“I have more important things to concern myself with than Mr Brooks’s love life. What I’m concerned about is keeping Tasmanians safe, ensuring that we’ve got a strong growing economy and importantly that we’ve got jobs for Tasmanians.”

The woman said the experience had a profound impact on her life. She said she had contacted the ABC after reading he had denied links to other dating profiles, arguing Braddon voters deserved to know the truth.

“I haven’t actually dated anyone since and I don’t know that I want to again,” she said.

“After an experience like this, it does fundamentally, for me at least, have a lasting impact on you as a person.”

The party and Mr Brooks have been contacted for comment.

Adam Brooks at the Tasmanian Liberals state party conference in 2017. Photo: ABC News/Emilie Gramenz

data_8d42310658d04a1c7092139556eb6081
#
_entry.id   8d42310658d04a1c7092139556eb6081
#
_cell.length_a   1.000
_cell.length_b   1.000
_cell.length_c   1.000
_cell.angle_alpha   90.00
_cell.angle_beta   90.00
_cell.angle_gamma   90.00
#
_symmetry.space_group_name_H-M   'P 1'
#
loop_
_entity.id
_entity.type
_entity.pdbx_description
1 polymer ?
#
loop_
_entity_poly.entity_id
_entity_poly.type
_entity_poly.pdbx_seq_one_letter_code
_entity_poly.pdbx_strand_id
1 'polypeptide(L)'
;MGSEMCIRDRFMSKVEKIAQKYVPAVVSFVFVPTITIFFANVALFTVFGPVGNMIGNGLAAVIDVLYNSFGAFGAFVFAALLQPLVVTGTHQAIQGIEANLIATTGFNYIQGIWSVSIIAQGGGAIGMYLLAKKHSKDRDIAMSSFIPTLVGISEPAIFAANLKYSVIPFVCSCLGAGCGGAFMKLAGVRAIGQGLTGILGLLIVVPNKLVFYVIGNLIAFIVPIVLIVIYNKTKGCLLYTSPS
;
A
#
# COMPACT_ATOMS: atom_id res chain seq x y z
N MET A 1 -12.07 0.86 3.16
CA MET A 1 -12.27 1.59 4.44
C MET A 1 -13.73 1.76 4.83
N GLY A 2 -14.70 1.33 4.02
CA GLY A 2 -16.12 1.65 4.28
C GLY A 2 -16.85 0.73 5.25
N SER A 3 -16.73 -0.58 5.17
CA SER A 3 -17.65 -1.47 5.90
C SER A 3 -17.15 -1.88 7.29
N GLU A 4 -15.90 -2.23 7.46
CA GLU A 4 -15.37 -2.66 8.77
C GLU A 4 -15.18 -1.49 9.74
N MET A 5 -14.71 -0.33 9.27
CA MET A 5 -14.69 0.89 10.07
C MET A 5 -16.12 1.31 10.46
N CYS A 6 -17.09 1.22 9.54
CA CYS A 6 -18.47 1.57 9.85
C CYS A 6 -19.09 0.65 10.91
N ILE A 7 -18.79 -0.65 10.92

Mr Brooks was in the Tasmanian Parliament between 2010 and 2019.

He is the Tasmanian Liberal Party’s Treasurer, a generous party donor and big vote-winner, helping the party snag majority government in 2014 with more than 16,000 votes.

His political career was cut short after he misled the Parliament about the use of a business email address, before correcting the record.

A subsequent Integrity Commission investigation related to the use of that email address found he misled former premier Will Hodgman about the nature of his involvement with the business, but found he did not have a material conflict of interest.

Mr Brooks was also found to have “accessed, collated, forwarded and then deleted” a number of relevant emails the night he was questioned about them in Parliament.

Mr Brooks has long maintained he did nothing wrong and that the Integrity Commission confirmed his innocence, including in The Advocate newspaper this year when he said: “It was very, very clear I was cleared.”

Soon after he was preselected, Tasmania Police confirmed Mr Brooks would be summonsed to court on allegations he had incorrectly stored ammunition. Mr Brooks has said he would vigorously defend the claims.

Mr Brooks is one of six candidates on the Liberal Party’s Braddon ticket.

Mr Gutwein’s campaign — ahead of Saturday’s state election — has focused on the “threat” of minority government.

-ABC